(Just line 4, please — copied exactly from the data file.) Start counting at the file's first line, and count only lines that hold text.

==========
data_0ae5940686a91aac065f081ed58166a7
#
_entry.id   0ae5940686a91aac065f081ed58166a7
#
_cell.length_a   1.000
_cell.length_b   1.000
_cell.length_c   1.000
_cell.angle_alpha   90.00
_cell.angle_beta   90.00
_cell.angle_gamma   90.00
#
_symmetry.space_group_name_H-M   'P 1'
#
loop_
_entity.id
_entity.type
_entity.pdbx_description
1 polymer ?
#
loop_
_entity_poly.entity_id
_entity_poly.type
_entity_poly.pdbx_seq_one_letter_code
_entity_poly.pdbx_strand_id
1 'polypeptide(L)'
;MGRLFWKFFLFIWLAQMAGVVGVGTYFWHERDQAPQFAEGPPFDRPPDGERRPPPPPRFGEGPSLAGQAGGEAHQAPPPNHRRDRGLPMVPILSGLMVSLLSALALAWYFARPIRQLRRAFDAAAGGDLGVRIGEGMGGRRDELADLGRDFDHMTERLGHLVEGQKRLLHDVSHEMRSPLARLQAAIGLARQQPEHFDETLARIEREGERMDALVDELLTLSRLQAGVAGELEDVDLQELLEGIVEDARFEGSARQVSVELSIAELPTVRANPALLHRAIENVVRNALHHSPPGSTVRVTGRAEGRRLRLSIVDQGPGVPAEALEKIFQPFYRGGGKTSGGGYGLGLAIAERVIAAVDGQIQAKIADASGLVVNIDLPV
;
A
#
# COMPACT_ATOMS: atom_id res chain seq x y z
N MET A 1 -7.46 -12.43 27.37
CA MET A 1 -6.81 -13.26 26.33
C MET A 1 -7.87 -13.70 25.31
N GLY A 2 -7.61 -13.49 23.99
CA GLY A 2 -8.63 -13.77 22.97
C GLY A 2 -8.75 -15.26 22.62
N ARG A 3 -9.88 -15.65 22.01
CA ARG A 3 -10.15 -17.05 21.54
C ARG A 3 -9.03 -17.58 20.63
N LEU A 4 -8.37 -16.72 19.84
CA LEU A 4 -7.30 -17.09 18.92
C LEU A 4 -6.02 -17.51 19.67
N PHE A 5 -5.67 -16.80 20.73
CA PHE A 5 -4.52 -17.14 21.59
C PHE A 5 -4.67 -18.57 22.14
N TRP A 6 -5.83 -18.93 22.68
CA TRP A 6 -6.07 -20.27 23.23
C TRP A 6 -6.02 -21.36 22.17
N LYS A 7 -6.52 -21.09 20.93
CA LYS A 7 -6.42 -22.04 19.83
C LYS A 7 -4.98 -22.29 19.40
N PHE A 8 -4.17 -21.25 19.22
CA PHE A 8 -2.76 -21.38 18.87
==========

#